Quis custodiet ipsos custodes’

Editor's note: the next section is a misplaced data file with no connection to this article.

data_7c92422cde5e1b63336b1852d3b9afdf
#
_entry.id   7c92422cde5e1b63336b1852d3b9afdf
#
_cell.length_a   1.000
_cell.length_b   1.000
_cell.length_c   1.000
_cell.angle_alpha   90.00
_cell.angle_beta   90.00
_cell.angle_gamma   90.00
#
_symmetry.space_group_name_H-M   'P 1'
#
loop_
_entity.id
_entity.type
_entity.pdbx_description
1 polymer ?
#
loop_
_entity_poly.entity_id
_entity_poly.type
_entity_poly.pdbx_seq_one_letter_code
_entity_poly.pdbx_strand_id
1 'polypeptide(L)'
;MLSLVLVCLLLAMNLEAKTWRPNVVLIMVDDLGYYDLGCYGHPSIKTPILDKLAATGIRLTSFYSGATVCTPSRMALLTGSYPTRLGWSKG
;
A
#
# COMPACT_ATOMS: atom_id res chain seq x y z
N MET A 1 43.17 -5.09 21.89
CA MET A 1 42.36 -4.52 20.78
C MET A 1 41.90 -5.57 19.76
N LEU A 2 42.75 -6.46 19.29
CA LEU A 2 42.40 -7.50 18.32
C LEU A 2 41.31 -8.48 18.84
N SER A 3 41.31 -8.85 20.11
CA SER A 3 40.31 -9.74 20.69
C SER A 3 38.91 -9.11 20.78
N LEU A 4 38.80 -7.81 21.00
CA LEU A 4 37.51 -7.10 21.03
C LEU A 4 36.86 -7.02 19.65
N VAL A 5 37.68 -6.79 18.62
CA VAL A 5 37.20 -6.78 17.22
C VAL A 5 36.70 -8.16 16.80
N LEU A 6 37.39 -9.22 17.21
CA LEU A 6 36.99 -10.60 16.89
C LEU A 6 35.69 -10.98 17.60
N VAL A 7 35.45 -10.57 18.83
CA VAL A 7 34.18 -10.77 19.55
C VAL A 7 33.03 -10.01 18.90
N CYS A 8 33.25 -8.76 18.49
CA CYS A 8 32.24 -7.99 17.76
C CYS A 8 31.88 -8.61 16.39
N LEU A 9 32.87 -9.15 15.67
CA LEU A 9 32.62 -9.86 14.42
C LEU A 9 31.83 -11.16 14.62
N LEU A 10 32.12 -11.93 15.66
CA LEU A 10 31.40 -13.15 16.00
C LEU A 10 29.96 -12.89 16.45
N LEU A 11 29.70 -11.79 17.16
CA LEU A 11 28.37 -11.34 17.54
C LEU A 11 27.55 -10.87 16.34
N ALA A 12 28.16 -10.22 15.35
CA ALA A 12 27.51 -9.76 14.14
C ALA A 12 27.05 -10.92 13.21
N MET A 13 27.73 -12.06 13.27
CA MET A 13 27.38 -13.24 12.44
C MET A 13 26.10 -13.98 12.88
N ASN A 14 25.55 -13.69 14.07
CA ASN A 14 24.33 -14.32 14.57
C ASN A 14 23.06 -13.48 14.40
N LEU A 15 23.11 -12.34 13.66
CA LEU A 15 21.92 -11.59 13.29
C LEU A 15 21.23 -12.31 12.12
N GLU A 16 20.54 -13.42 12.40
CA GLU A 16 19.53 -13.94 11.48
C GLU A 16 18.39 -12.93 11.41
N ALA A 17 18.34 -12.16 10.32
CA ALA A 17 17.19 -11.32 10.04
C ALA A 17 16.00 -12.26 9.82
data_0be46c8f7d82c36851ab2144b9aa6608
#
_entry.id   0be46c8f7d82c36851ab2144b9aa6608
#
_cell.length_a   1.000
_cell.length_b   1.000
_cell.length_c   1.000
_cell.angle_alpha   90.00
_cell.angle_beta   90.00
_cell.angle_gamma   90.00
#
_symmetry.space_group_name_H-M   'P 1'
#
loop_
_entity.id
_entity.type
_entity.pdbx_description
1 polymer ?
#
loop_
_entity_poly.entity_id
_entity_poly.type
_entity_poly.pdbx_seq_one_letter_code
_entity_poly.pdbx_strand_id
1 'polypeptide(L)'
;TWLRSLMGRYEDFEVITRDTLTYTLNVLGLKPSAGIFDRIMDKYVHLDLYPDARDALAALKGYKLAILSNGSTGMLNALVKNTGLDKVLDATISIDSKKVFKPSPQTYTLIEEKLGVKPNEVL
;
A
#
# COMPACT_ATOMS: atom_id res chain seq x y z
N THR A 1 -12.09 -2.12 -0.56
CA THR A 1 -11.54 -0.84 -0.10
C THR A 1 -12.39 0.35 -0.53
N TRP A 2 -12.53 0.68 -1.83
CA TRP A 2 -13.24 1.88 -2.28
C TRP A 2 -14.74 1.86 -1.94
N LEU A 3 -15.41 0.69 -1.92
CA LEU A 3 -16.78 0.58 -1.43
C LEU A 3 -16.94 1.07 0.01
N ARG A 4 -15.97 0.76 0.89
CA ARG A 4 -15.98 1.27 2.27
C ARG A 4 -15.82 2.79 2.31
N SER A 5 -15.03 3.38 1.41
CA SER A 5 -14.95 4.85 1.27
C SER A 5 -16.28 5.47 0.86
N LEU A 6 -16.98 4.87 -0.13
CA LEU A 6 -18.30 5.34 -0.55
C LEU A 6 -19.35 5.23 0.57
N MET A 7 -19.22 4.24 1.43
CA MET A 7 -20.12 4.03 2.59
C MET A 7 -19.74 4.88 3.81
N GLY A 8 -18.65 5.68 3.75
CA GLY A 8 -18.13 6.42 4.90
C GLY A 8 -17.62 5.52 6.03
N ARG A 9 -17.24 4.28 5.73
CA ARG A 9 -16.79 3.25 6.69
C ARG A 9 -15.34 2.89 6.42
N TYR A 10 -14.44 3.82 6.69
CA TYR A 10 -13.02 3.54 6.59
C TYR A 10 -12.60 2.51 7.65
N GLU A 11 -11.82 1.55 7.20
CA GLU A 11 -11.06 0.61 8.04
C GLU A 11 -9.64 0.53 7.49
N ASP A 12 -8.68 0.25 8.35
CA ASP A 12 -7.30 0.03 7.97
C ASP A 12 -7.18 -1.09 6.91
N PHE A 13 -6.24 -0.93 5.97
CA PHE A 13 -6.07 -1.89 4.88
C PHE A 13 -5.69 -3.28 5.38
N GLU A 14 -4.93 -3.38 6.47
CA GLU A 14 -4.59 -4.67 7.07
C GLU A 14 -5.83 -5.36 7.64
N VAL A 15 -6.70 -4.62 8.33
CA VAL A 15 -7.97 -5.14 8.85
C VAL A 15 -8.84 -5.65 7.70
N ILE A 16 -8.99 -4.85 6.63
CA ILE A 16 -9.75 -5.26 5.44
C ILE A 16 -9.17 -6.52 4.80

Part One When frail, thin, grandmotherly Patty Konie answered the insistent knock at her door on 8 September 2005 she believed she had nothing to fear from her visitors. After all, they were all armed, uniformed police officers. Their job was to protect her from the criminals roaming freely through New Orleans in the wake of hurricane Katrina, looting, burning, raping, stealing and murdering a citizenry. Those police officers, in fact, were there to inform Ms. Konie that she was required to evacuate her home. She refused. She had plenty of food and water, her house was in a section of the city not damaged by the storm, and she was unwilling to leave her two dogs to fend for themselves. She told the officers she would stay and take her chances. She was even prepared to defend herself, and showed the officers a pistol she was holding in her hand. What happened next defies belief. Although Ms. Konie did not threaten the officers in any way, did not point the gun at anyone or even put her finger on the trigger and told the officers it was unloaded, she was slammed up against a wall in her home and ridden to the floor by a man three times her size. She was punched in the face and otherwise beaten and finally arrested, her gun confiscated. Patty Konie was not the only honest, law-abiding New Orleans citizen treated so. Many others were subjected to similar violations. Robert Zas was leaving town with his family and others when he was stopped by police and asked if he had any weapons. He said that he did, and his party was forced to sit on the ground in front of his car while the vehicle was searched. Mr. Zas was dumbfounded when, upon finding a pistol and a .22 rifle in the car, the officers destroyed the weapons by smashing them against a curb. According to New Orleans resident Aston O’Dwyer, who was also relieved of his guns by police officers aiming semiautomatic weapons at him, ‘The post- Katrina world turned right and wrong on its head. Looters ruled this city for over a week, post-storm, without fear of law enforcement.’ Forget for a moment that this happened in America, a land supposedly governed by its citizens. Forget that we have laws pertaining to legal search and seizure, due process, and right to personal property. Forget that our Bill of Rights contains an amendment guaranteeing every citizen of this country the right, not privilege, of gun ownership. Even without all the reasons that what the police and National Guardsmen did in New Orleans was illegal, we all have a basic human need to defend ourselves. Besides all the other rights drowned in the flood waters that devastated that city, its citizens were stripped of that basic right to self defense. This would be a heinous travesty of justice at any time. There is no justification for treating human beings the way Ms. Konie was treated, beaten and debased in her own home just because she wanted to be left alone. Taking peoples’ property without their consent, at gunpoint. Leaving people defenseless against the criminal element of society. But this crime was made even more hideous by the fact of when and where it was perpetrated, in a city devastated by a natural disaster and beset by the dregs of humanity run amok. During that period there was virtually no police presence in New Orleans. The phone lines were down, so no one could call 911 for assistance. And the relatively few police officers who were there were ineffectual. Thieves, for example, dragged Vinnie Pervel from his van at gunpoint and stole his vehicle from him within yards of a police car facing the crime. The officers calmly drove away. Aston O’Dwyer did not exaggerate. So the police and National Guard, because of some misguided effort to make the city safer through disarmament, went into peoples’ homes and stopped them in their cars and confiscated their legally-owned firearms. And they did this at a time when those citizens needed their guns more than they ever had. The looters of the city could never hope to commit a crime so unforgivable. Some lucky residents escaped the dragnet, and managed to keep their guns. One woman later related how two huge young men accosted her in her car. They pounded on the hood and then walked around to her doors, one on each side of the car, shouting at her to unlock the vehicle. She pulled out a pistol and her assailants fled. Never believe the lie that guns do not deter crime. Other women were not so fortunate. A local gun store owner related that people were ‘scared to death’ because of the crime. He said, ‘Women came in who cried at the door, saying, ‘we need to buy some guns. We need to defend ourselves.’ Because of the police, many were unable to do that. The question asked by Juvenal, ca. 100 AD, would seem to be appropriate: Quis custodiet ipsos custodes’ Who will guard the guards’ ‘Kendal Hemphill is an outdoor humor columnist. Write to him at P.O. Box 1600, Mason, Tex. 76856 or jeep@verizon.net.

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